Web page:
Wednesday, December 29, 2010

Thanks Imagining Toronto

The website, "Imagining Toronto" has a list of, "100 Toronto Books You Should Read" and I'm very happy to be wedged in between Maureen Jennings and Robert Rotenberg on the "genre" list.

Genre Fiction

61. Kelley Anderson, Bitten
62. Rosemary Aubert, Firebrand
63. Linwood Barclay, Bad Move
64. Pat Capponi, Last Stop Sunnyside
65. Nalo Hopkinson, Brown Girl In The Ring (eagerly awaited: her forthcoming novel, tentatively titled T’Aint)
66. Tanya Huff, Blood Price (or any other of Huff’s Blood series. Bonus point for Gate of Darkness, Circle of Light)
67. Maureen Jennings, Poor Tom Is Cold (or any other of her Murdoch Mysteries)
68. John McFetridge, Dirty Sweet or Everybody Knows This Is Nowhere69. Robert Rotenberg, Old City Hall70. Robert Charles Wilson, The Perseids and Other Stories

The whole list is very interesting.

When I first moved to Toronto about twenty years ago I was writing generic stories without much sense of place - and that's probably a big reason why I wasn't selling any of them.

Then Scott Albert and I wrote, Below the Line, and set the stories specifically in Toronto - on the set of an American movie being filmed in Toronto so we had plenty of jokes about location scouts looking for buildings that looked "New York" or "Chicago," and we included the line someone said once about Canadian crews being, "Mexicans in togues."

Then when I started to write Dirty Sweet I was deliberately trying to get to know the city better, to get into more neighbourhoods and to try to get to the character of the city a little more. I've really just been trying to do that ever since.

Recently someone said that it's become a cliche to say that, "setting is a character," in fiction, especially in genre fiction and especially in serial fiction in which the same characters (including the setting) are in more than one book, but that doesn't mean it isn't true.

Toronto is a character in my books and a character with some serious internal conflict.

Well, any interesting character is going to have some serious internal conflict, right?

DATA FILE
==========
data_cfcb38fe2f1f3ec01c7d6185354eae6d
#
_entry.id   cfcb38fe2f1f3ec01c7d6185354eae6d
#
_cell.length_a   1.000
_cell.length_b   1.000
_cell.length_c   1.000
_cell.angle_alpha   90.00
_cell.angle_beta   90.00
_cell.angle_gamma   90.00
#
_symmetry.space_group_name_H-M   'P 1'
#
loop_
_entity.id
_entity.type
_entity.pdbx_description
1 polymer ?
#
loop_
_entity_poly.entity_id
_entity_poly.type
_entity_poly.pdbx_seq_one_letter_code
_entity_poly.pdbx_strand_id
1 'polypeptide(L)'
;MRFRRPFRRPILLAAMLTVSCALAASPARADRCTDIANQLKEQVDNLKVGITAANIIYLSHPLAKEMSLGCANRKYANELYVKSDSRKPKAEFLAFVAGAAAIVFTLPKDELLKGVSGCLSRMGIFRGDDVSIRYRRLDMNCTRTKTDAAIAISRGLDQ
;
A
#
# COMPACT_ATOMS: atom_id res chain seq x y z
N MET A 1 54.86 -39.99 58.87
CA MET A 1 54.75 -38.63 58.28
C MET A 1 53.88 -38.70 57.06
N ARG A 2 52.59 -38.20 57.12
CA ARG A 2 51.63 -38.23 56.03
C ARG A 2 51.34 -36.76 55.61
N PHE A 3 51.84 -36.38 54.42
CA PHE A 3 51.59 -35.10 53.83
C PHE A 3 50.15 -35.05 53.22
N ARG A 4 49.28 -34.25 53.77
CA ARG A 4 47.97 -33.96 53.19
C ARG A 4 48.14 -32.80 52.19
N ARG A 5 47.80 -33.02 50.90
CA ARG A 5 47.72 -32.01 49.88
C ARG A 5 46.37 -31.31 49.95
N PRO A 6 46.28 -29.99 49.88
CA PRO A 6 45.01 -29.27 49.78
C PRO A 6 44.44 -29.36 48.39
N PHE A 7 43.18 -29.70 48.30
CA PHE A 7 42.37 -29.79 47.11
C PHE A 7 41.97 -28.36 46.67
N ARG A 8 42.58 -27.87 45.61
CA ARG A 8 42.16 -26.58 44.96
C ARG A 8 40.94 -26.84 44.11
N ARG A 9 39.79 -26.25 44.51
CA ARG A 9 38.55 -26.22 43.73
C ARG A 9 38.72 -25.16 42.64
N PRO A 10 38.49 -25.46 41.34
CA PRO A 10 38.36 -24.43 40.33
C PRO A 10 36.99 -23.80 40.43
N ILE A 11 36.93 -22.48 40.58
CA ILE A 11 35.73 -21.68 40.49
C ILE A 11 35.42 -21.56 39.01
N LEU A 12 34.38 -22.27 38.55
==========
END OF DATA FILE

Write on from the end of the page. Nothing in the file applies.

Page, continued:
Wednesday, December 22, 2010

Christmas Noir

Over on the Do Some Damage blog we're running Christmas flash fictions all week and they're very good.

Check them out here.

Monday, December 13, 2010

Finally - Dirty Sweet for the Kindle

One of the biggest stories in publishing this year has been the breakout of e-readers. We seem to get anothr news story about the increase in e-book sales and the lowering of the price of e-readers everyday.

A little while ago I was given an iPad as a gift and I use it all the time. I have all the book apps - Kindle, Kobo, Stanza and iBooks and I've been buying more books than ever. The price is a big deal. I picked up Keith Richards', Life, for $9.99 an Elmore Leonard's Djibouti for $8.99 when the only other way they were available was as thirty-five dollar hardcovers (or long waiting lists at the library). I also bought, Atomic Renaissance, a collection of crime stories by women writers in the 1940's and 50's - an impulse buy for $5.99, which would have been a lot more expensive and likely a special order from the bookstore.

So, I'm a fan. And now my own books are becoming available as e-books for reasonable prices. Everbody Knows This Is Nowhere has been available for a while at $9.99 for the Kindle and now Dirty Sweet is available for the Kindle for $7.16 (I'm sure there's a reason for such an odd price, but I don't now what it is).

Both books are also available for less than ten bucks for the Kobo.

Saturday, December 04, 2010

The Crossbow - murder weapon of choice in Canada